A Cheatsheet for Soccer Newbies

Everyone has to start somewhere, and that applies to soccer, too! If you are a player just getting started, a parent who wants to better understand what their child is doing, or maybe you just want to know more about the game itself to enjoy it on TV, there is a lot to learn. But today, QueensCast is going to concentrate on just the basics.

The Soccer Field: The field is usually 100 yards long and 50 feet wide with a goal situated at each end. On the field, there are penalty areas, the 10-yard radius center in which kickoffs occur, and the corners. The field can either be grass or artificial, like AstroTurf.

The Positions: Each team has 11 players. Here are the positions and their roles.

  • Goalkeeper: This position means he or she is responsible for keeping the ball out of the goal and is the only person allowed to use their hands.
  • Midfielders: This position requires the most amount of running, as they move between offense and defense quickly.
  • Defenders: These positions are located in front of the goalkeeper, and they are in charge of preventing the opposing team from scoring
  • Forwards: Forwards are the players in charge of scoring the points. The striker is, generally, the one who scores the most points for their team.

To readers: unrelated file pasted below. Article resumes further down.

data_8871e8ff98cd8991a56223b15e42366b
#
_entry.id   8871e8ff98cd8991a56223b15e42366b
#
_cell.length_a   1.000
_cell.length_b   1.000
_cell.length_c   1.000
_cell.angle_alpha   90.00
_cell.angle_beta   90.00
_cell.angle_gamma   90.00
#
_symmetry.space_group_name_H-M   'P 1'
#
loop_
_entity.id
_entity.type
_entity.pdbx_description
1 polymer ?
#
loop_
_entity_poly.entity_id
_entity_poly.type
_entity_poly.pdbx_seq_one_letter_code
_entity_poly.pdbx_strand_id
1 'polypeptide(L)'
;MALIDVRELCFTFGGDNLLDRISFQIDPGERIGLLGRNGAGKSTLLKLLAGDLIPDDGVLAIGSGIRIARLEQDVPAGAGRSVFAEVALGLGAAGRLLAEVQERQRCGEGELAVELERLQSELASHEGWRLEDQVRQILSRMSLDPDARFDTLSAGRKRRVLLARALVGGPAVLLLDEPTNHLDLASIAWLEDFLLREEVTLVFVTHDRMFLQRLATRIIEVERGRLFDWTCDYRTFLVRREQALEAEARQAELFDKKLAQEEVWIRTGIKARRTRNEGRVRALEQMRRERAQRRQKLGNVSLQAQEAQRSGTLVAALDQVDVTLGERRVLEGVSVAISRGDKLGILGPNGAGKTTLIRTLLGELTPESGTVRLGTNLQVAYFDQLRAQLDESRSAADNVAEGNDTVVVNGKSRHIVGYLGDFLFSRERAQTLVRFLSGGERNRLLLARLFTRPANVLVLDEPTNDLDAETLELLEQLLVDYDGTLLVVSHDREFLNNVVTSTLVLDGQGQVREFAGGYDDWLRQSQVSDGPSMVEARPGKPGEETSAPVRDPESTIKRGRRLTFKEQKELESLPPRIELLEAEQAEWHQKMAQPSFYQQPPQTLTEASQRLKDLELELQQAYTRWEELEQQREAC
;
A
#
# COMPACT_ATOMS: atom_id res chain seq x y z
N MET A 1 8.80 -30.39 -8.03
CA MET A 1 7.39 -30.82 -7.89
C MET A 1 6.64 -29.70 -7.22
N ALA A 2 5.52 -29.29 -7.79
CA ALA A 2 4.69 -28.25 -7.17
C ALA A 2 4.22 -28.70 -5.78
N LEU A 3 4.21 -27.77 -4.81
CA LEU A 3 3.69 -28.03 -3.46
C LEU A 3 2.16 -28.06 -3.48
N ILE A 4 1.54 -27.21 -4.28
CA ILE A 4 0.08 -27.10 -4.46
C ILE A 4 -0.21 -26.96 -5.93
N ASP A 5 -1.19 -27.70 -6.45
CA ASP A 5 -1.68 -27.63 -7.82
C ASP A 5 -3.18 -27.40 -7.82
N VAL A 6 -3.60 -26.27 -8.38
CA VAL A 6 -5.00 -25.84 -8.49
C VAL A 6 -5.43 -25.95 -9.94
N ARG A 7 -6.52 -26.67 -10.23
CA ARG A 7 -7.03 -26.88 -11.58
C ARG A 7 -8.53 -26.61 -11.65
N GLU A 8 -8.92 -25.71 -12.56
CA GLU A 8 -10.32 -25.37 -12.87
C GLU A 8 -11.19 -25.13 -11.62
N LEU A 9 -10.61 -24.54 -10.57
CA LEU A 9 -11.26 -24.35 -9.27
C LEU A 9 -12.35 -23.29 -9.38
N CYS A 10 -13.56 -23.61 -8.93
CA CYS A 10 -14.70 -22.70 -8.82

The Clock: There is a first half and second half, and both are 45 minutes. However, there is stoppage time, which means that any time the play clock is stopped, it will be added to the end of the half in which it was stopped. It is not an exact science, as the referee makes this determination.

The Ref: This is the one responsible for the clock and also the issuing of cards. Cards are handed out to those committing fouls. A yellow card is a warning to the player. A red card means a more serious infraction has occurred and that player must leave the game. When that happens, it is called “playing a man down,” which means that team has 10 players, not the full 11. Also, two yellow cards equal one red card.

Terms to Know

Match: A match is basically the same thing as a game: two or more teams compete against each other, though soccer purists prefer the term match over game.

Pitch: The pitch is what a soccer field is called.

Offsides: If a player from the attacking team is behind the last defender of the other team, and the ball is played to the attacking player, then that player is in an offsides position. This results in a free kick for the defending team.

"PK": A PK is a penalty kick, which means that one team gets a free kick at the goal for a penalty received against that team.

We hope that if you are new to the exciting world of soccer, you have learned a few new things to help better understand this awesome sport. For even more soccer tips, please browse the QueensCast blog.